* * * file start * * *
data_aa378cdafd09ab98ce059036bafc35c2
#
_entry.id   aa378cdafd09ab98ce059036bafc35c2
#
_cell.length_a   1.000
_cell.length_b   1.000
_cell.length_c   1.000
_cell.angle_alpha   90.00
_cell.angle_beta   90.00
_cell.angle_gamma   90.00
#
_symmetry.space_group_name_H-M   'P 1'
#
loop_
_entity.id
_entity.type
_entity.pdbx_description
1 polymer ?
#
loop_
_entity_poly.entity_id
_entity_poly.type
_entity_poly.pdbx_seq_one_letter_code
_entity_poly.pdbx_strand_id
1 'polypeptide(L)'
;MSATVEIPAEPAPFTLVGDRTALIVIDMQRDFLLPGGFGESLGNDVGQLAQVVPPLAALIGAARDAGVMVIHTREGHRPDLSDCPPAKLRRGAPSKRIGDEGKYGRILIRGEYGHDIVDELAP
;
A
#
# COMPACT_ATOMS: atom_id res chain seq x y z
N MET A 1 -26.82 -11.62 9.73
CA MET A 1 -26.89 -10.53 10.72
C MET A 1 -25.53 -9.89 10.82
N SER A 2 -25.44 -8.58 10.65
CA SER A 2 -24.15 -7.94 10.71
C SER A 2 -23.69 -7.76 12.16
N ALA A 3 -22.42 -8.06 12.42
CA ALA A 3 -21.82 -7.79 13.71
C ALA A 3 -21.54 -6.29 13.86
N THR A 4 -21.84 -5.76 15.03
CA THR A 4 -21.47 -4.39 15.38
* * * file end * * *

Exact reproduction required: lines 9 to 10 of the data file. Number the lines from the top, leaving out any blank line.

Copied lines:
_cell.angle_beta   90.00
_cell.angle_gamma   90.00